Work, Leisure, Play

“This is the main question, with what activity one’s leisure is filled.”
Is it important to distinguish between work and leisure? Or work and play?
Do we even really understand what leisure is? We seem to have this idea that leisure should be 'productive' or at least lead to productive work. Is this what leisure is really about?
What would leisure be like in a society with UBI (Universal Basic Income)?
What would you do if you really could do anything you wanted with your time? Does the idea of totally being able to decide what you do with your time a little unsettling? Do you think you would work well to be responsible to no-one but yourself for what you get done?
Is the scariness of too much freedom what makes people crave authority? We've talked about 'freedom from' vs. 'freedom to' before, does this apply to the question of work and leisure?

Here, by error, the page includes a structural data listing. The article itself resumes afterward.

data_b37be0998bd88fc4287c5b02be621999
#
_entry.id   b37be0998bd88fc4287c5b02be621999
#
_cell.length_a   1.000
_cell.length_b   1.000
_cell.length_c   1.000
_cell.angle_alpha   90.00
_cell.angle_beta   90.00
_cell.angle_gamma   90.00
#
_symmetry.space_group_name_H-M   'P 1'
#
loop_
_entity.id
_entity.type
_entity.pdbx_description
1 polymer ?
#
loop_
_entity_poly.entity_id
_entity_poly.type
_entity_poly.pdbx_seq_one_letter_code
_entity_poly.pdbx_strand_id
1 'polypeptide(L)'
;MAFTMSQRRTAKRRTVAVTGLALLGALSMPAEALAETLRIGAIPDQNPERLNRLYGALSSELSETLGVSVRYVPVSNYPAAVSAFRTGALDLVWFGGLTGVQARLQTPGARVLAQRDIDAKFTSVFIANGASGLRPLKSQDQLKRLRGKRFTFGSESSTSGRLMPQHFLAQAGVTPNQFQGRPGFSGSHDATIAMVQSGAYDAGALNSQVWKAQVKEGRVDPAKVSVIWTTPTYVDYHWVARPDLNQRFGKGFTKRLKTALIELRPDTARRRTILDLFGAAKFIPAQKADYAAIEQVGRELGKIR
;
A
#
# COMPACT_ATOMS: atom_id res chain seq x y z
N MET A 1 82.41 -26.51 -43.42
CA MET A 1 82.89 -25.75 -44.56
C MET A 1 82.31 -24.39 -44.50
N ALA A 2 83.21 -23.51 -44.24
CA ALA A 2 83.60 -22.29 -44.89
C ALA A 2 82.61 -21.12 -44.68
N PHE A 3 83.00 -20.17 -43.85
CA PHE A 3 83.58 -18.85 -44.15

Work-Life Balance?
The equilibrium between productivity and presence is one of the hardest things to master in life, and one of the most important. We, both as a culture and as individuals, often conflate it with the deceptively similar-sounding yet profoundly different notion of “work/life balance” — a concept rather disheartening upon closer inspection. It implies, after all, that we must counter the downside — that which we must endure in order to make a living — with the upside — that which we long to do in order to feel alive. It implies allocating half of our waking hours to something we begrudge while anxiously awaiting the other half to arrive so we can live already. What a woefully shortchanging way to exist — lest we forget, so speaks Annie Dillard: “How we spend our days is, of course, how we spend our lives.”
The current understanding of work-life balance is too simplistic. People find it hard to balance work with family, family with self, because it might not be a question of balance. Some other dynamic is in play, something to do with a very human attempt at happiness that does not quantify different parts of life and then set them against one another. We are collectively exhausted because of our inability to hold competing parts of ourselves together in a more integrated way.